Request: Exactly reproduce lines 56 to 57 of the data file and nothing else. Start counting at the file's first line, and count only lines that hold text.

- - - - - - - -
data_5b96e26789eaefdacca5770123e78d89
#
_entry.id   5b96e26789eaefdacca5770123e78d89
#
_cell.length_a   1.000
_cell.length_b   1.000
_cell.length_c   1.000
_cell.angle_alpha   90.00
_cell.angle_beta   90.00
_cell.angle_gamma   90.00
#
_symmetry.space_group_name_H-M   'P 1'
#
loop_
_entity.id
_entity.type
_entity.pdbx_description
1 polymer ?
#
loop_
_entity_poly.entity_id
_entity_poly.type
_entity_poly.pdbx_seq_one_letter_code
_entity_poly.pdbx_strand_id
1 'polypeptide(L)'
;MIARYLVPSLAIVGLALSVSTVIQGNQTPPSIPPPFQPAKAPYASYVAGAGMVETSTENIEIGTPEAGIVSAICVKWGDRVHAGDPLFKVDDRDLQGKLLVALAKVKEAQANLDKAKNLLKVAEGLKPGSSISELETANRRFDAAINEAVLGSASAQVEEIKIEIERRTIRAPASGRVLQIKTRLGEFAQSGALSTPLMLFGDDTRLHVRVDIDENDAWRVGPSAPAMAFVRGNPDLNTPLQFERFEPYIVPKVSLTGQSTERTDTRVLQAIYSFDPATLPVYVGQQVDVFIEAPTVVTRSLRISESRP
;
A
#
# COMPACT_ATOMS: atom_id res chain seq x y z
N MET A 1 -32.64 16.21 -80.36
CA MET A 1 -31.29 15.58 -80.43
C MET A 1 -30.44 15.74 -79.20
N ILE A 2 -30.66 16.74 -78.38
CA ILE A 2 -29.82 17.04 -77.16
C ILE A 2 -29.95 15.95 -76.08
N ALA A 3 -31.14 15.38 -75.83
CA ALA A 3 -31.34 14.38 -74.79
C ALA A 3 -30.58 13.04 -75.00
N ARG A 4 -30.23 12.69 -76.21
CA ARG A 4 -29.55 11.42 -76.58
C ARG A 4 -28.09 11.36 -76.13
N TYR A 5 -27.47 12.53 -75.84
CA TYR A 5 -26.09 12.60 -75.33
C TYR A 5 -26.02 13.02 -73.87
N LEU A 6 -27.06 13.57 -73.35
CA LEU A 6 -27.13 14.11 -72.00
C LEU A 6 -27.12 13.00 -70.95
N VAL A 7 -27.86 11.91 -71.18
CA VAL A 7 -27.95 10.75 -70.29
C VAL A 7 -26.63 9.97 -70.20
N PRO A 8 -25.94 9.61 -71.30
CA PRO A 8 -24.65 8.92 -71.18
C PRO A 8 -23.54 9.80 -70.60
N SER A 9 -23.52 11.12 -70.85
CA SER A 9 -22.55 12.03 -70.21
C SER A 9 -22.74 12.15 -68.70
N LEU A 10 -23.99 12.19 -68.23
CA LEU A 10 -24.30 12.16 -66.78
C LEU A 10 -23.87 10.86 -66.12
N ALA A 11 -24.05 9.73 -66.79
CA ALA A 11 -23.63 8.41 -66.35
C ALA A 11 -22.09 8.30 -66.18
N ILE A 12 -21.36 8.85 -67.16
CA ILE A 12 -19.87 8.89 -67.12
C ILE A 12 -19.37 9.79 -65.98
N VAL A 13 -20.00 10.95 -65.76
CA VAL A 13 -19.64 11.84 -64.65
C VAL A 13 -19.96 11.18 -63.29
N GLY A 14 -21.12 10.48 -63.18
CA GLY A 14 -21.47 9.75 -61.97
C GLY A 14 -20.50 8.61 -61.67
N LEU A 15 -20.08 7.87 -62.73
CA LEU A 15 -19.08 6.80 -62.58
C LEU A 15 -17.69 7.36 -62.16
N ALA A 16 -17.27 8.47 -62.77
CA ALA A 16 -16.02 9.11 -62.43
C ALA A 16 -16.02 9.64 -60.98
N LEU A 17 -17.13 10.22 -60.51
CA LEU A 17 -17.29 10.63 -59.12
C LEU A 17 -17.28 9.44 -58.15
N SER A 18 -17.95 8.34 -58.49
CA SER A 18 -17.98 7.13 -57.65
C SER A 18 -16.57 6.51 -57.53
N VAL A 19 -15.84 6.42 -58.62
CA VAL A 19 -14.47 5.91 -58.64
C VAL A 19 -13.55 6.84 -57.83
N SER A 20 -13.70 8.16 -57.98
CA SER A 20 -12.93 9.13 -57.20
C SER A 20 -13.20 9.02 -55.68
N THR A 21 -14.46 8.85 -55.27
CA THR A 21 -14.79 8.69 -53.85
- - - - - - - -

CA SER A 9 -22.55 12.03 -70.21
C SER A 9 -22.74 12.15 -68.70